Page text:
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7 Herbs and Spices for Kidney-Friendly Cooking

These spices can help you reduce your salt intake, make your food taste great, and may offer other health benefits.

Using different spices can help reduce your salt intake and still make your food taste great.

If you have type 2 diabetes, high blood pressure, or kidney problems—or all three, as these conditions often occur together—you’ve probably been told to watch your sodium intake.

Sodium is an electrolyte that helps the body maintain fluid levels and keeps muscles and nerves working correctly.

Your kidneys help balance the level of sodium in your body. But if there is too much sodium—or the kidneys aren’t working properly—sodium levels can build up in the bloodstream. This can contribute to hypertension (high blood pressure) and other health problems.

We get most of our sodium from the foods we eat, but nearly all Americans tend to consume too much sodium. The reason for this? Food that’s high in sodium is often tasty. Fast food, restaurant food, frozen meals, and prepackaged snack foods are all quick, easy, and taste great—but are all high in sodium. This is one of the numerous reasons these foods aren’t good for your body.

People who have diabetes and kidney-related conditions are often advised to avoid salt when cooking and instead use other herbs and spices. Using different spices can help reduce your salt intake and still make your food taste great. Some spices may even have additional health benefits and contain important vitamins and nutrients.

Here are some kidney-friendly herbs and spices to use in your meals instead of salt.

Ginger

Ginger can add a bit of “kick” to your food. It may also help your body’s natural digestion process and reduce nausea, bloating, and gas. Ginger also contains antioxidants, which may help prevent or reduce damage to cells. You can use fresh ginger root and store it in the fridge or freezer, or use ginger powder to make cooking quick and easy.

Rosemary

A fragrant, bitter herb, rosemary has a number of health benefits. It’s rich in iron, calcium, vitamin B-6, and a number of antioxidants and anti-inflammatory compounds. Rosemary may help with digestion, enhance memory and cognition, and even improve your mood.

Cardamom

Part of the ginger root family, cardamom can be used in dishes that are sweet or savory, and it’s often used in coffee and chai tea. It has anti-inflammatory properties as well as antimicrobial properties—meaning it can kill some bacteria and fungi. Cardamom may reduce bad breath, and may also be good for cardiovascular health and metabolic health.

Basil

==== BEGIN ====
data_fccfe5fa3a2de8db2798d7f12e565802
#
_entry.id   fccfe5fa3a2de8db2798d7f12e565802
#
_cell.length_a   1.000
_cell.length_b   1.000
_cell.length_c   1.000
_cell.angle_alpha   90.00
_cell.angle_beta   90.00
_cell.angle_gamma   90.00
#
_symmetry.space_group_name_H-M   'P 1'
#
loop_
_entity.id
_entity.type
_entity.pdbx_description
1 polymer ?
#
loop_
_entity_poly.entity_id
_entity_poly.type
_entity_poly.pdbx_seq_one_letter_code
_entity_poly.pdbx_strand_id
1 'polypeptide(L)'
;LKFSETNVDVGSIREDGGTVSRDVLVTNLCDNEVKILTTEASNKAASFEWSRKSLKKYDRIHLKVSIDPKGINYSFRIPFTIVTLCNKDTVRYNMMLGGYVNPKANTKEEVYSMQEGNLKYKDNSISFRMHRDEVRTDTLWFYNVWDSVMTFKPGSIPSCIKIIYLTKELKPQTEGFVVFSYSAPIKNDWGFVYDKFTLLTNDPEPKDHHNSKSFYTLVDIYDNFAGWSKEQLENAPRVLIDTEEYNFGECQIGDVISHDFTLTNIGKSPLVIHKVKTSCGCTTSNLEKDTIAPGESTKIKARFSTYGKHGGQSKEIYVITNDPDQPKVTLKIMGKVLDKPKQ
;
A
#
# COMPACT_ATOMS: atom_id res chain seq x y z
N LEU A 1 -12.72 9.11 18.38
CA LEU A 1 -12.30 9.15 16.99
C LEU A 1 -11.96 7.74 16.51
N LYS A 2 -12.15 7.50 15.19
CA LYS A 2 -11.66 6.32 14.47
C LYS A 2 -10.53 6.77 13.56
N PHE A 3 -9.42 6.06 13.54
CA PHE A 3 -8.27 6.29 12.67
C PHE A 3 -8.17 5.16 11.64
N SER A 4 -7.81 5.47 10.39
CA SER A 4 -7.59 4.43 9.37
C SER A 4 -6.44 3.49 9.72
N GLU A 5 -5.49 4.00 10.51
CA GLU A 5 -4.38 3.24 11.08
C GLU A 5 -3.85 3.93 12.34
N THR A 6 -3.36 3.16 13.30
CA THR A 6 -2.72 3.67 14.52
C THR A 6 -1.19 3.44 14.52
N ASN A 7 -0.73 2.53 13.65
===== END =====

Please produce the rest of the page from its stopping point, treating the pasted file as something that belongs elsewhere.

Popular in Italian dishes, basil is typically a sweeter herb in the mint family that comes in many forms and has anti-inflammatory and antioxidant properties. Basil may benefit the immune system, alleviate stress, boost memory, and may even help improve glucose levels in people with diabetes.

Tarragon

Tarragon has a strong, earthy flavor and is popular in Mediterranean dishes. Studies have shown that tarragon may help reduce inflammation, balance glucose levels, reduce pain, and improve cardiovascular function.

Thyme

Another common Mediterranean herb, thyme is typically used in savory dishes. It’s packed with vitamins and nutrients such as iron, calcium, manganese, magnesium, and vitamins A, C, and B-6. Thyme may boost your immune system, alleviate sore throats, reduce inflammation, and improve gastrointestinal function.

Dill

Dill is in the parsley family and is often used to flavor soups, sauces, and salads. It contains vitamins C and A, acts as an anti-inflammatory, and may even help with diabetes and cardiovascular conditions.

These herbs, and more, may all replace salt so you can reduce your sodium intake and still enjoy delicious meals. You may also consider working with a registered dietitian, who can help you incorporate healthy herbs and spices into your daily meals.

Be cautious about herbs in supplemental form. Supplements can contain ingredients or quantities of herbs that can be dangerous to people who have kidney disease—it’s best not to start taking any supplement without consulting your healthcare providers, and to tell your healthcare providers about any and all medications you take, including any supplements.

Article sources open article sources

University of Rochester Medical Center. "Watching Sodium When You Have Diabetes."
American Heart Association. "Shaking the Salt Habit to Lower High Blood Pressure."
National Kidney Foundation. "Sodium and Your CKD Diet: How to Spice Up Your Cooking."
MedlinePlus. "Sodium Blood Test."
National Institutes of Health. "How the body regulates salt levels."
UCLA Health. "Disorders of Sodium Balance."
Centers for Disease Control and Prevention. "New Research: Excess Sodium Intake Remains Common in the United States."
J.E. Henney, C.L. Taylor, C.S. Boon. "Strategies to Reduce Sodium Intake in the United States." Committee on Strategies to Reduce Sodium Intake Food and Nutrition Board, 2010.
Wendy Bazilian and Duane Sunwold. "Spice Up Your Diet: 7 Kidney-Friendly Seasonings. National Kidney Foundation. August 12, 2014.
Emma Slattery. "Ginger Benefits." Johns Hopkins Medicine.
Megan Ware. "How can antioxidants benefit our health?" MedicalNewsToday. May 29, 2018.
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Keith Singletary. "Cardamom: Potential Health Benefits." Nutrition Today, 2022. Vol. 57, No. 1.
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D.M. Ribnickya, A. Poulev, et al. "Antihyperglycemic activity of Tarralin, an ethanolic extract of Artemisia dracunculus L." Phytomedicine, 2006. Vol. 13, No. 8.
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